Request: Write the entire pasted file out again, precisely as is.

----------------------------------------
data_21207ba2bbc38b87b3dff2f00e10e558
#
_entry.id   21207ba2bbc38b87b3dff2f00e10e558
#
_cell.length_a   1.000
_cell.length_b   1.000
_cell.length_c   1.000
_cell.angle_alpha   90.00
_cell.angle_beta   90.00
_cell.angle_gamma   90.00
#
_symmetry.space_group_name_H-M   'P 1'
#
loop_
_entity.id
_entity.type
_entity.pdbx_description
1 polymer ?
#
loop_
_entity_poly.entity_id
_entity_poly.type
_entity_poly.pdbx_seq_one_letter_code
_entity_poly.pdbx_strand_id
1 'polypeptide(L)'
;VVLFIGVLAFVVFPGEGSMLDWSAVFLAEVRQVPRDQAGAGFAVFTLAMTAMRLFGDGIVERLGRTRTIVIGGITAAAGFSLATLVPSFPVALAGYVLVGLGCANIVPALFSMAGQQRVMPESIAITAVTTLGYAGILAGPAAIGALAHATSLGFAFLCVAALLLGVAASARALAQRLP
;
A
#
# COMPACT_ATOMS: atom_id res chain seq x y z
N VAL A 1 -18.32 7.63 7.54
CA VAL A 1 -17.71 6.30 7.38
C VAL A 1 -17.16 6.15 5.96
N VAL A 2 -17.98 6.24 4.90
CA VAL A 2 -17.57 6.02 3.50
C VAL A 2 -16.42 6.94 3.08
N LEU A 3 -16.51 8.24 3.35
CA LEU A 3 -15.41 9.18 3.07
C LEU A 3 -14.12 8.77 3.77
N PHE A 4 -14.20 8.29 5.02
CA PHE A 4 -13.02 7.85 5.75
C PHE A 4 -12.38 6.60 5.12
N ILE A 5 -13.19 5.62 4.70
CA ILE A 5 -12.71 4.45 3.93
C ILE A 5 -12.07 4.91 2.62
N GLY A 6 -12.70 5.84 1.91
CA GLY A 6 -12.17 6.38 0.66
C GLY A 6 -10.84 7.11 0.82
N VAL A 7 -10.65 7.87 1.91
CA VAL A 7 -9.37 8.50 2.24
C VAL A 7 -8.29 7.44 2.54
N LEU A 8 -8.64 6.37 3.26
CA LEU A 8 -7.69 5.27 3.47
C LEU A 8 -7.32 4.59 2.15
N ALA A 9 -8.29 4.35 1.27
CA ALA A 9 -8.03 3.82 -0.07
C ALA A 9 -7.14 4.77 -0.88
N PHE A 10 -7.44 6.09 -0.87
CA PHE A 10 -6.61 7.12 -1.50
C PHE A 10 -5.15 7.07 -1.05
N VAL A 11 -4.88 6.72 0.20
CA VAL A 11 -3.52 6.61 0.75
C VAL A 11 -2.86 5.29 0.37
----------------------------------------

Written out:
data_21207ba2bbc38b87b3dff2f00e10e558
#
_entry.id   21207ba2bbc38b87b3dff2f00e10e558
#
_cell.length_a   1.000
_cell.length_b   1.000
_cell.length_c   1.000
_cell.angle_alpha   90.00
_cell.angle_beta   90.00
_cell.angle_gamma   90.00
#
_symmetry.space_group_name_H-M   'P 1'
#
loop_
_entity.id
_entity.type
_entity.pdbx_description
1 polymer ?
#
loop_
_entity_poly.entity_id
_entity_poly.type
_entity_poly.pdbx_seq_one_letter_code
_entity_poly.pdbx_strand_id
1 'polypeptide(L)'
;VVLFIGVLAFVVFPGEGSMLDWSAVFLAEVRQVPRDQAGAGFAVFTLAMTAMRLFGDGIVERLGRTRTIVIGGITAAAGFSLATLVPSFPVALAGYVLVGLGCANIVPALFSMAGQQRVMPESIAITAVTTLGYAGILAGPAAIGALAHATSLGFAFLCVAALLLGVAASARALAQRLP
;
A
#
# COMPACT_ATOMS: atom_id res chain seq x y z
N VAL A 1 -18.32 7.63 7.54
CA VAL A 1 -17.71 6.30 7.38
C VAL A 1 -17.16 6.15 5.96
N VAL A 2 -17.98 6.24 4.90
CA VAL A 2 -17.57 6.02 3.50
C VAL A 2 -16.42 6.94 3.08
N LEU A 3 -16.51 8.24 3.35
CA LEU A 3 -15.41 9.18 3.07
C LEU A 3 -14.12 8.77 3.77
N PHE A 4 -14.20 8.29 5.02
CA PHE A 4 -13.02 7.85 5.75
C PHE A 4 -12.38 6.60 5.12
N ILE A 5 -13.19 5.62 4.70
CA ILE A 5 -12.71 4.45 3.93
C ILE A 5 -12.07 4.91 2.62
N GLY A 6 -12.70 5.84 1.91
CA GLY A 6 -12.17 6.38 0.66
C GLY A 6 -10.84 7.11 0.82
N VAL A 7 -10.65 7.87 1.91
CA VAL A 7 -9.37 8.50 2.24
C VAL A 7 -8.29 7.44 2.54
N LEU A 8 -8.64 6.37 3.26
CA LEU A 8 -7.69 5.27 3.47
C LEU A 8 -7.32 4.59 2.15
N ALA A 9 -8.29 4.35 1.27
CA ALA A 9 -8.03 3.82 -0.07
C ALA A 9 -7.14 4.77 -0.88
N PHE A 10 -7.44 6.09 -0.87
CA PHE A 10 -6.61 7.12 -1.50
C PHE A 10 -5.15 7.07 -1.05
N VAL A 11 -4.88 6.72 0.20
CA VAL A 11 -3.52 6.61 0.75
C VAL A 11 -2.86 5.29 0.37